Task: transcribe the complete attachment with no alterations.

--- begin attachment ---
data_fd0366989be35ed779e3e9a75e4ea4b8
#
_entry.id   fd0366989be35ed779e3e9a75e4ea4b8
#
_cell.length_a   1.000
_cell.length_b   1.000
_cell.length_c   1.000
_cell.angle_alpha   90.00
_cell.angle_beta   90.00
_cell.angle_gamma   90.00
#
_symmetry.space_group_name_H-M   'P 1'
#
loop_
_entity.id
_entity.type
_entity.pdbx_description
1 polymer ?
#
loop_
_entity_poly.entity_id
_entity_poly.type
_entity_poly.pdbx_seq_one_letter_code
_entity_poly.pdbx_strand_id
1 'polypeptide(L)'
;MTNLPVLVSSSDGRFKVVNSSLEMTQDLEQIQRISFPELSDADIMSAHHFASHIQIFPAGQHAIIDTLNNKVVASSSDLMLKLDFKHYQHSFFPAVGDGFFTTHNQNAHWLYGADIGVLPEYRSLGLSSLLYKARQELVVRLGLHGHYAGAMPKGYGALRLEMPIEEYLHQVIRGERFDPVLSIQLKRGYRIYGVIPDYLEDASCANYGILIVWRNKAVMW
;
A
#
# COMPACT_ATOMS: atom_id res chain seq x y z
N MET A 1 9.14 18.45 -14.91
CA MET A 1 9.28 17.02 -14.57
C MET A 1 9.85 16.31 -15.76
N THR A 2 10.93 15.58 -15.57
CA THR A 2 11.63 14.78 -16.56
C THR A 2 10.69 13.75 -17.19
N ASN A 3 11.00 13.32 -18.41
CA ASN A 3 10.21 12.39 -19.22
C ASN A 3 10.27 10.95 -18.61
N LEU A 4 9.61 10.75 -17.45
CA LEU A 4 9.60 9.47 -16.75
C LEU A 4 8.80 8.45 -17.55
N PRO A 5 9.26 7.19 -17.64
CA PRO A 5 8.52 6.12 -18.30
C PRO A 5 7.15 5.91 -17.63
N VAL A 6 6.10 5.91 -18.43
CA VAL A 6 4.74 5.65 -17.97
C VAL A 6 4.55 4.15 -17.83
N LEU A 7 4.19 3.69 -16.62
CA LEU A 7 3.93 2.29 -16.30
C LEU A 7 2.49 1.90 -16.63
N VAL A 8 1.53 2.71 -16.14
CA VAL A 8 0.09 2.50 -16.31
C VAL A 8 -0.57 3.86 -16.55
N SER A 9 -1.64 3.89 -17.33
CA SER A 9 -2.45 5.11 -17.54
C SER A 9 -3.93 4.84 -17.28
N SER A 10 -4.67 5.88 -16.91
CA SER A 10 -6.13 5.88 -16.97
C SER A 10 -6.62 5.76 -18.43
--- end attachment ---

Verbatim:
data_fd0366989be35ed779e3e9a75e4ea4b8
#
_entry.id   fd0366989be35ed779e3e9a75e4ea4b8
#
_cell.length_a   1.000
_cell.length_b   1.000
_cell.length_c   1.000
_cell.angle_alpha   90.00
_cell.angle_beta   90.00
_cell.angle_gamma   90.00
#
_symmetry.space_group_name_H-M   'P 1'
#
loop_
_entity.id
_entity.type
_entity.pdbx_description
1 polymer ?
#
loop_
_entity_poly.entity_id
_entity_poly.type
_entity_poly.pdbx_seq_one_letter_code
_entity_poly.pdbx_strand_id
1 'polypeptide(L)'
;MTNLPVLVSSSDGRFKVVNSSLEMTQDLEQIQRISFPELSDADIMSAHHFASHIQIFPAGQHAIIDTLNNKVVASSSDLMLKLDFKHYQHSFFPAVGDGFFTTHNQNAHWLYGADIGVLPEYRSLGLSSLLYKARQELVVRLGLHGHYAGAMPKGYGALRLEMPIEEYLHQVIRGERFDPVLSIQLKRGYRIYGVIPDYLEDASCANYGILIVWRNKAVMW
;
A
#
# COMPACT_ATOMS: atom_id res chain seq x y z
N MET A 1 9.14 18.45 -14.91
CA MET A 1 9.28 17.02 -14.57
C MET A 1 9.85 16.31 -15.76
N THR A 2 10.93 15.58 -15.57
CA THR A 2 11.63 14.78 -16.56
C THR A 2 10.69 13.75 -17.19
N ASN A 3 11.00 13.32 -18.41
CA ASN A 3 10.21 12.39 -19.22
C ASN A 3 10.27 10.95 -18.61
N LEU A 4 9.61 10.75 -17.45
CA LEU A 4 9.60 9.47 -16.75
C LEU A 4 8.80 8.45 -17.55
N PRO A 5 9.26 7.19 -17.64
CA PRO A 5 8.52 6.12 -18.30
C PRO A 5 7.15 5.91 -17.63
N VAL A 6 6.10 5.91 -18.43
CA VAL A 6 4.74 5.65 -17.97
C VAL A 6 4.55 4.15 -17.83
N LEU A 7 4.19 3.69 -16.62
CA LEU A 7 3.93 2.29 -16.30
C LEU A 7 2.49 1.90 -16.63
N VAL A 8 1.53 2.71 -16.14
CA VAL A 8 0.09 2.50 -16.31
C VAL A 8 -0.57 3.86 -16.55
N SER A 9 -1.64 3.89 -17.33
CA SER A 9 -2.45 5.11 -17.54
C SER A 9 -3.93 4.84 -17.28
N SER A 10 -4.67 5.88 -16.91
CA SER A 10 -6.13 5.88 -16.97
C SER A 10 -6.62 5.76 -18.43